Using the detective story to make a philosophical or cultural inquiry and get weird at the same time is a venerable tradition, handed down from Poe, Borges and Kafka to Chabon, Lethem and Auster. Jedediah Berry’s debut novel, The Manual of Detection, borrows much from that lineage, yet the experience of reading it, to me, was less literary than cinematic; chapter by chapter, scene by scene, it felt like a lost collaboration between the Barton Fink-era Coen brothers and David Lynch while he was collecting his thoughts for the first half of Lost Highway. Which is to say that Berry has written an eerie and unusual delight, employing the conventions and plotting of mystery novels in ways that are resonant of many predecessors, but haven’t been done quite like this before.
The plot follows Charles Unwin, a clerk at a detective agency known simply as the Agency, who—at first unwittingly and in some ways unwillingly—finds himself investigating the disappearance of his immediate superior, star detective Travis Sivart. His search leads him to re-examine Sivart cases he thought were closed and to dig deeper into what makes his perennially rain-soaked city tick: its many-tentacled underworld, the carnival that came to town years ago and never left, the vast and powerful Agency itself, the literal dreams of its sleeping inhabitants. It’s a story about knowledge—who knows what when, you know—but also about how slippery it can be and how deadly, when wielded with precision.
- The Manual of Detection
- Jedediah Berry
- Penguin Press, $26.
- Beyond the Weekly
- Amazon: The Manual of Detection
As I said before, Coenesque and Lynchian touches abound: Unwin as a man way out of his depth; macabre slapstick with corpses; an interloper who narrates Unwin’s thoughts and actions into a telephone and denies to Unwin that he is doing so, even as he’s doing it; ever-so-slightly askew conversations detailing how to ride a bicycle while holding an umbrella. But Berry’s own hand asserts itself more and more as the book progresses, in a poker game in which knowledge is the currency, a parade of sleepwalkers in the rain with pillowcases full of alarm clocks slung over their shoulders and, at last, for a couple of exhilarating chapters, the infiltration into people’s dreams while they’re sleeping. Unlike some of his predecessors, however, Berry never feels the need to explode the genre he’s working in; even the book’s most surreal (and, to this reader, captivating) passages Berry keeps in the service of his fast-paced detective story, and he pulls off an impressive feat of literary prestidigitation in ranging so far yet sticking his story’s landing, ending it the way every good detective story ought to end: with everyone pointing guns at each other.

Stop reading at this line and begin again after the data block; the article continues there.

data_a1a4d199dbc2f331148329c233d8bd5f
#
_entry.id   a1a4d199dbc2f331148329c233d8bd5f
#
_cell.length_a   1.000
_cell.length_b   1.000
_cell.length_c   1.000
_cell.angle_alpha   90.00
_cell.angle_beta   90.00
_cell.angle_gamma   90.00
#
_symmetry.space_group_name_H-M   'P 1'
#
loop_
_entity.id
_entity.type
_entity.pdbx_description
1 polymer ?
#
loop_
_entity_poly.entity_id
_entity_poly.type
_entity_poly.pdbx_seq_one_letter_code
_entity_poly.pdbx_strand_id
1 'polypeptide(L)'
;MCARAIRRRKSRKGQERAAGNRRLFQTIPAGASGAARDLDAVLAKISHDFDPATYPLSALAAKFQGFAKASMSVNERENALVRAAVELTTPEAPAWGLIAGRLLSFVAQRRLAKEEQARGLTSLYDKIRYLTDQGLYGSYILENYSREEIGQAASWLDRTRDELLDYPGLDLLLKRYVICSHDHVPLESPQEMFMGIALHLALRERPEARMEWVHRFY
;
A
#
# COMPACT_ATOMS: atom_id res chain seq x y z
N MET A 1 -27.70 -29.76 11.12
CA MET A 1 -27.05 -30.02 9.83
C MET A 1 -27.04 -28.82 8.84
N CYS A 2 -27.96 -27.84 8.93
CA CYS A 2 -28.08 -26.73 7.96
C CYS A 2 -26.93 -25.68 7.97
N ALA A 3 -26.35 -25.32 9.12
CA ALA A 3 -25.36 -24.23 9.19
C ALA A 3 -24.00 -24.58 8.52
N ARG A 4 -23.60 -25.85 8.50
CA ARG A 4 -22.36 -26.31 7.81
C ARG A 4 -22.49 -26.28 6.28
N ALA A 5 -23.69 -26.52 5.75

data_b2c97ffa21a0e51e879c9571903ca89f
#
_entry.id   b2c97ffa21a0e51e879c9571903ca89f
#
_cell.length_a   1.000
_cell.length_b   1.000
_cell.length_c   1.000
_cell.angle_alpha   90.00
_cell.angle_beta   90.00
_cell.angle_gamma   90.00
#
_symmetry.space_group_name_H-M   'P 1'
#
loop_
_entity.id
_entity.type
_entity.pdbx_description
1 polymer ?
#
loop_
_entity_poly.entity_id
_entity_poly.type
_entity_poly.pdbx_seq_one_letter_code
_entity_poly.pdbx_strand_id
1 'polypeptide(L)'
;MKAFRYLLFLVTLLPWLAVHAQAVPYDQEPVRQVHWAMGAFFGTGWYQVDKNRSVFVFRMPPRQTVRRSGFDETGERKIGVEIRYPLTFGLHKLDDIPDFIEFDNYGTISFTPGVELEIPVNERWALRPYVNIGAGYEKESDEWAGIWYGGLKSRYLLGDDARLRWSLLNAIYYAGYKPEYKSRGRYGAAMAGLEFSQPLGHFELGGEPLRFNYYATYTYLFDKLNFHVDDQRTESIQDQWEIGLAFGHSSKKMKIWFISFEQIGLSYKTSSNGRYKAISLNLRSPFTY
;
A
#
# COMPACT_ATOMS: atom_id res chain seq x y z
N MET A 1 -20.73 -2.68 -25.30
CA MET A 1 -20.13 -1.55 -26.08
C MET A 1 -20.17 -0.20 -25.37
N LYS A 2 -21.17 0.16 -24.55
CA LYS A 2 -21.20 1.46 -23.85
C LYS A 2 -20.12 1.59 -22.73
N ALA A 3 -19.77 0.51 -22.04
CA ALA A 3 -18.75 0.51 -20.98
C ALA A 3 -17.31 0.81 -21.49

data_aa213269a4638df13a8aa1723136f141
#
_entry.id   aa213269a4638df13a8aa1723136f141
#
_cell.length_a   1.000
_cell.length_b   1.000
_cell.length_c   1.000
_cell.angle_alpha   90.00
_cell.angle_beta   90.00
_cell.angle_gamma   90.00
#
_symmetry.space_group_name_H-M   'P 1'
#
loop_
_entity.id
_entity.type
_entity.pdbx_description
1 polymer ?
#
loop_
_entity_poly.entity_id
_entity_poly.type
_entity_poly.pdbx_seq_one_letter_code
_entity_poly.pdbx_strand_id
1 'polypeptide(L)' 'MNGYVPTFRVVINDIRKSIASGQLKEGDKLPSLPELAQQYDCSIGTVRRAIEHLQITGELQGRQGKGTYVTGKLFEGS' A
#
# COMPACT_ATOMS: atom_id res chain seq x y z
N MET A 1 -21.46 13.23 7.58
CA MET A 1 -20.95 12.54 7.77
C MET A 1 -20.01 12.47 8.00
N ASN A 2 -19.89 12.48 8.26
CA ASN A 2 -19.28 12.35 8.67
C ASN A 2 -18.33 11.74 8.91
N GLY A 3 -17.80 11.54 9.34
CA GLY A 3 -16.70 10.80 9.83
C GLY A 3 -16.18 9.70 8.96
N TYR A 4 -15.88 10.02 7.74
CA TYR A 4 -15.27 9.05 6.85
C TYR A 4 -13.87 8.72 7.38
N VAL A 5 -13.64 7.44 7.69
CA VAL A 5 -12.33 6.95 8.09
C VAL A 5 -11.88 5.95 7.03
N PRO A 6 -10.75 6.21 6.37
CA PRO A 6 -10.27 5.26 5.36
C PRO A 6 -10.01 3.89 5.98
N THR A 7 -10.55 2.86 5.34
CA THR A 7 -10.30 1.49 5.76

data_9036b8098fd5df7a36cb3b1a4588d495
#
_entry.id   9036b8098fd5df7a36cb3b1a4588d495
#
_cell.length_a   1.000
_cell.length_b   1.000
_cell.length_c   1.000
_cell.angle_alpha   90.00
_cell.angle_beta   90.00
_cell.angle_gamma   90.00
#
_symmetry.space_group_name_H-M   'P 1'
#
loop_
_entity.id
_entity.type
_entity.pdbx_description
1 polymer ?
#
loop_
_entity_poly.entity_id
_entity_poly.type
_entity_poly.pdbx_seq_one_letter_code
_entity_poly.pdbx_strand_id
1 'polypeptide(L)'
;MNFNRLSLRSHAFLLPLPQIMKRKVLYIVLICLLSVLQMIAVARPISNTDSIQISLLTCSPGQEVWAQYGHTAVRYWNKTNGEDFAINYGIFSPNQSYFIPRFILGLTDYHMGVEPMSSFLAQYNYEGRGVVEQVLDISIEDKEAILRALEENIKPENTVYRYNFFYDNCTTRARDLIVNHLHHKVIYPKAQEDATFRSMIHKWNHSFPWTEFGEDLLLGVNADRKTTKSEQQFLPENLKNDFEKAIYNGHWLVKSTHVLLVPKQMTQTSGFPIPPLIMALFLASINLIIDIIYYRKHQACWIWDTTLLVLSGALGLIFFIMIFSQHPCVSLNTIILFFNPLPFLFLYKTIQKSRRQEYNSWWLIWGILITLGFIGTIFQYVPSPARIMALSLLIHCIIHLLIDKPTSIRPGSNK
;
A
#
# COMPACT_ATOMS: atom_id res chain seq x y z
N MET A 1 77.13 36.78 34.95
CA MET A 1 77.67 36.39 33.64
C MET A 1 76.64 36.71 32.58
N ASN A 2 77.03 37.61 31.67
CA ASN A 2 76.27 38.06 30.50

That said, at times the story seems a bit too small for Berry’s imagination; one gets the sense that Berry has it in him to do something astounding. The Manual of Detection offers much to thrill and intrigue; it is also poignant and sad in the best way, in that you don’t see it coming but realize you wanted it when it arrives. But I’m most excited for the Berry I haven’t seen yet. If he sticks to working with genres, we may get our next Unforgiven or Mystic River, which used their respective genres to create modern-day legends of such resonance and precision that the general public swooned while the eggheads stood back in awe. Or we may get something else entirely, possibly singular enough to start a tradition all its own.
Novelist Brian Francis Slattery wrote Liberation: Being the Adventures of the Slick Six After the Collapse of the United States of America and Spaceman Blues.